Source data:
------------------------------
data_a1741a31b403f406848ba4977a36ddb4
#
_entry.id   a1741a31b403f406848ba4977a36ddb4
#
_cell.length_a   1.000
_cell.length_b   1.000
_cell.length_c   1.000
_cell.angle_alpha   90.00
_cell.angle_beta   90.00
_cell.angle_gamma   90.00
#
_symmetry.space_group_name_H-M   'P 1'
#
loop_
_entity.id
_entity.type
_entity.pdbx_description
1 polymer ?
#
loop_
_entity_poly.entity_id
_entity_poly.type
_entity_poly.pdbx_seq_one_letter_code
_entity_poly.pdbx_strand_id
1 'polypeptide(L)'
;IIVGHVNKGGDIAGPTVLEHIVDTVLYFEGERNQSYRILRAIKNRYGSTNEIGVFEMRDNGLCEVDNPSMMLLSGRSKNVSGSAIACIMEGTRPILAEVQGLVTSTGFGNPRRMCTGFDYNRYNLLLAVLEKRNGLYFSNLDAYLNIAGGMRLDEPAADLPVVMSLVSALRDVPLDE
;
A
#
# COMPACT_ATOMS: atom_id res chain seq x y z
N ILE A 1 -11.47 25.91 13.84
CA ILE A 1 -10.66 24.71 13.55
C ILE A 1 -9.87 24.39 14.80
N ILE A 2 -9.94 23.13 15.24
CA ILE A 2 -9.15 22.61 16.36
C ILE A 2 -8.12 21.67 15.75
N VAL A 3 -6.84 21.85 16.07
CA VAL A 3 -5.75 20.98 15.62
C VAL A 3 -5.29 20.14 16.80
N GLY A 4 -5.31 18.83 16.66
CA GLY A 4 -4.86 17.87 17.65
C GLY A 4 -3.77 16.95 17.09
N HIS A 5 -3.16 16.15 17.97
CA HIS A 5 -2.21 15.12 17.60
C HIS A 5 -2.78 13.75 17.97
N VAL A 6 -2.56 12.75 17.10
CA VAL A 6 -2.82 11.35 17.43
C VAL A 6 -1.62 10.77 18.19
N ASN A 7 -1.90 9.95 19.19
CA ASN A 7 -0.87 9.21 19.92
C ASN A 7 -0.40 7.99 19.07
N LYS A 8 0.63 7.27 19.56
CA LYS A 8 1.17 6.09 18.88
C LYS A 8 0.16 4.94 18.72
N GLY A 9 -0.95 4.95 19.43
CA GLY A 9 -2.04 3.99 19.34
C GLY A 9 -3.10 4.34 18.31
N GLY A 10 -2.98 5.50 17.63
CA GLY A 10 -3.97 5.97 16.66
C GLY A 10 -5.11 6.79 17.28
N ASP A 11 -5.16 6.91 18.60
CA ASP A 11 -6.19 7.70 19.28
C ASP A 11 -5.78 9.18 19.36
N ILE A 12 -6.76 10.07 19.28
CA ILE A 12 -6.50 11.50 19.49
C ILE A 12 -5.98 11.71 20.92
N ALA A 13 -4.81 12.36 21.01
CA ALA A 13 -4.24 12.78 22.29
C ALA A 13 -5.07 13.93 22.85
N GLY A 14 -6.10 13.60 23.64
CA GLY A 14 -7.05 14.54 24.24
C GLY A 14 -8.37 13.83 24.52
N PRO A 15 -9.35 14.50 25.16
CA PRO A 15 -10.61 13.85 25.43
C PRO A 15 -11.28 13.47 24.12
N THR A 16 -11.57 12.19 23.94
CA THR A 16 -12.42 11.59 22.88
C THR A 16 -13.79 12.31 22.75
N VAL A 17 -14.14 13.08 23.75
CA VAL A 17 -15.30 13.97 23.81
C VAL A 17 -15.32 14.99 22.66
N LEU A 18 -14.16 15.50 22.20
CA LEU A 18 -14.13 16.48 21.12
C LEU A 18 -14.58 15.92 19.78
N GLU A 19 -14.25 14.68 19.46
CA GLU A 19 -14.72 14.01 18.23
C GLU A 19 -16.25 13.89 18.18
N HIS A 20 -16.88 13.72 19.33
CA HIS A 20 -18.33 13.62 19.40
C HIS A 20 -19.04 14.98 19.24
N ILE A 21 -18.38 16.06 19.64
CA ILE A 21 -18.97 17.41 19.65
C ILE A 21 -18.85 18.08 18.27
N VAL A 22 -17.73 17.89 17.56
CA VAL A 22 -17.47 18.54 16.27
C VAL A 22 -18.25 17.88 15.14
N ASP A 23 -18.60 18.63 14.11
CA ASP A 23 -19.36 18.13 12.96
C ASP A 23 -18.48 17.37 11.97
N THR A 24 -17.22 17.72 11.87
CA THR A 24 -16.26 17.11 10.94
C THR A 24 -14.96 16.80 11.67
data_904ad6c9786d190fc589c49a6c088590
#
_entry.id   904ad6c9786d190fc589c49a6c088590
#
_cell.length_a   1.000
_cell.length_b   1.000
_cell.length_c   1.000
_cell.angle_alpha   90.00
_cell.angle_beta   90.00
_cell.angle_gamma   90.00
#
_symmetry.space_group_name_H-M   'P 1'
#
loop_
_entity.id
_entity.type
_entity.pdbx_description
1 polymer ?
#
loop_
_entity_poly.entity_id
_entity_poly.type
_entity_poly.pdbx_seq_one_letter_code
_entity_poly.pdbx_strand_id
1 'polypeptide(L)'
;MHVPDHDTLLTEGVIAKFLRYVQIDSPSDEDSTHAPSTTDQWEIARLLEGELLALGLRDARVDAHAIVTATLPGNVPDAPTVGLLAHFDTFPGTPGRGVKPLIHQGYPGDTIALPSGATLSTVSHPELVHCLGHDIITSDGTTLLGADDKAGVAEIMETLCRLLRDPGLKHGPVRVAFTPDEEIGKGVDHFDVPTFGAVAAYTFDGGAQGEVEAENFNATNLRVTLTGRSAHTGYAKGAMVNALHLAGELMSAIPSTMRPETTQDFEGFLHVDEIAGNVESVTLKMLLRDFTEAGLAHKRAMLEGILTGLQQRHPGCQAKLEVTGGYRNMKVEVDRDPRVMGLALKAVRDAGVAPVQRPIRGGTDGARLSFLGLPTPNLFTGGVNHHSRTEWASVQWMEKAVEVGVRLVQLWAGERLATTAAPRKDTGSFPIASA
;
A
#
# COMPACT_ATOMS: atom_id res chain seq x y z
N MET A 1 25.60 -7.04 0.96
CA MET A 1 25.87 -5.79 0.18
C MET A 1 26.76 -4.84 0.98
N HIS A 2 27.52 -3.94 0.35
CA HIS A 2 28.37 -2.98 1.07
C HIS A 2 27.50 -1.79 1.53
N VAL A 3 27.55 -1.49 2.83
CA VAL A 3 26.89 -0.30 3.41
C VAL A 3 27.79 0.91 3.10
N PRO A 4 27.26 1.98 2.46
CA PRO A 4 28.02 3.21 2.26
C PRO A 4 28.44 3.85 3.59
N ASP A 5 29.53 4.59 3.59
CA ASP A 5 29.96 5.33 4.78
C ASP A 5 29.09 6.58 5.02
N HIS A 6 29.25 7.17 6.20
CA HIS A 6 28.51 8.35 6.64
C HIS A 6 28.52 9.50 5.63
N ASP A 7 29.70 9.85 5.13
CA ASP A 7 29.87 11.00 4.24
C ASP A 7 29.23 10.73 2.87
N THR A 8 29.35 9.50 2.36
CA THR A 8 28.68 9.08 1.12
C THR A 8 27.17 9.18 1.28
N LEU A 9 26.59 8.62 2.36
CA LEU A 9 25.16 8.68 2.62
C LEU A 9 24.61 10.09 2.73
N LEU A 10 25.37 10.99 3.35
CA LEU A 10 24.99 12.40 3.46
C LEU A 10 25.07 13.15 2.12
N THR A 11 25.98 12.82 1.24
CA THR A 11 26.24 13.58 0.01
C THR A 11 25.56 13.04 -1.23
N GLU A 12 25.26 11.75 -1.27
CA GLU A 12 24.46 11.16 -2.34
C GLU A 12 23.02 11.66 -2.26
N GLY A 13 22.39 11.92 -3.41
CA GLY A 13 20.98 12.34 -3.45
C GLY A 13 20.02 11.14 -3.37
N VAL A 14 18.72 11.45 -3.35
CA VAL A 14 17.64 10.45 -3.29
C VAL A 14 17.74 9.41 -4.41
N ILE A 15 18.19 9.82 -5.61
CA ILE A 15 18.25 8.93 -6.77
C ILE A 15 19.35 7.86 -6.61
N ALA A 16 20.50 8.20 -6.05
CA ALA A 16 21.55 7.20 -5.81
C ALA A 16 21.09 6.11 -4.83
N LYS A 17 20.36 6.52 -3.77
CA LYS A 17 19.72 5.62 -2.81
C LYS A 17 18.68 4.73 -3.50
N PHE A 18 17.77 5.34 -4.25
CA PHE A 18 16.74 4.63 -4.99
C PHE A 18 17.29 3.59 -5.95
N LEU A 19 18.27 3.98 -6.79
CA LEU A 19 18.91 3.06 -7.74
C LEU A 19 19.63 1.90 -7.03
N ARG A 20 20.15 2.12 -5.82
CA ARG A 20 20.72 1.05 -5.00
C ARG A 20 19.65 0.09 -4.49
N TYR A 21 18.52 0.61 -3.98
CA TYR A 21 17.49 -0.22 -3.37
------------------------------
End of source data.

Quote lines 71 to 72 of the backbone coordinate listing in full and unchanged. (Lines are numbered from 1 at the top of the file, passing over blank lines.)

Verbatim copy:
CA GLY A 14 -7.05 14.54 24.24
C GLY A 14 -8.37 13.83 24.52